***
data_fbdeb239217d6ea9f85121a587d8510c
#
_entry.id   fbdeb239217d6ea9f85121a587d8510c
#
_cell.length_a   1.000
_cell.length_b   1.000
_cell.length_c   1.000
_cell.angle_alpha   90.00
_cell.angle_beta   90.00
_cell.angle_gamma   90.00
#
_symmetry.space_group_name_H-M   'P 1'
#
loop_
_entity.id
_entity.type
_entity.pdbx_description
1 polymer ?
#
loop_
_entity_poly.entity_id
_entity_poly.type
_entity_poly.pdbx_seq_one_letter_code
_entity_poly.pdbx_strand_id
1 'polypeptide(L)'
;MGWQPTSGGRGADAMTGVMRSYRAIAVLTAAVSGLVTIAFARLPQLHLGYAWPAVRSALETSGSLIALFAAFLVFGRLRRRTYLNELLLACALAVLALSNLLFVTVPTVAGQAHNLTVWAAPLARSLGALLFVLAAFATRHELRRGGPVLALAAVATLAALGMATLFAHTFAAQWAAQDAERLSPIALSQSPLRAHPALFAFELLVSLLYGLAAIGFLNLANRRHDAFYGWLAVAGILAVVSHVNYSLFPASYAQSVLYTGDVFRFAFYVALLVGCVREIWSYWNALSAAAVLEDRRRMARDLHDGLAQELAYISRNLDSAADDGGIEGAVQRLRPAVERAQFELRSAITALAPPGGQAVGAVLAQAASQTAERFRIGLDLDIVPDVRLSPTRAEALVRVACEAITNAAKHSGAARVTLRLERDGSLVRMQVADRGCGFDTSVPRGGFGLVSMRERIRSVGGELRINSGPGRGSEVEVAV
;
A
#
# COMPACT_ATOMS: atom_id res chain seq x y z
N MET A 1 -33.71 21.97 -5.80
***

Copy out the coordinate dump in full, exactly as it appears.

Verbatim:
data_fbdeb239217d6ea9f85121a587d8510c
#
_entry.id   fbdeb239217d6ea9f85121a587d8510c
#
_cell.length_a   1.000
_cell.length_b   1.000
_cell.length_c   1.000
_cell.angle_alpha   90.00
_cell.angle_beta   90.00
_cell.angle_gamma   90.00
#
_symmetry.space_group_name_H-M   'P 1'
#
loop_
_entity.id
_entity.type
_entity.pdbx_description
1 polymer ?
#
loop_
_entity_poly.entity_id
_entity_poly.type
_entity_poly.pdbx_seq_one_letter_code
_entity_poly.pdbx_strand_id
1 'polypeptide(L)'
;MGWQPTSGGRGADAMTGVMRSYRAIAVLTAAVSGLVTIAFARLPQLHLGYAWPAVRSALETSGSLIALFAAFLVFGRLRRRTYLNELLLACALAVLALSNLLFVTVPTVAGQAHNLTVWAAPLARSLGALLFVLAAFATRHELRRGGPVLALAAVATLAALGMATLFAHTFAAQWAAQDAERLSPIALSQSPLRAHPALFAFELLVSLLYGLAAIGFLNLANRRHDAFYGWLAVAGILAVVSHVNYSLFPASYAQSVLYTGDVFRFAFYVALLVGCVREIWSYWNALSAAAVLEDRRRMARDLHDGLAQELAYISRNLDSAADDGGIEGAVQRLRPAVERAQFELRSAITALAPPGGQAVGAVLAQAASQTAERFRIGLDLDIVPDVRLSPTRAEALVRVACEAITNAAKHSGAARVTLRLERDGSLVRMQVADRGCGFDTSVPRGGFGLVSMRERIRSVGGELRINSGPGRGSEVEVAV
;
A
#
# COMPACT_ATOMS: atom_id res chain seq x y z
N MET A 1 -33.71 21.97 -5.80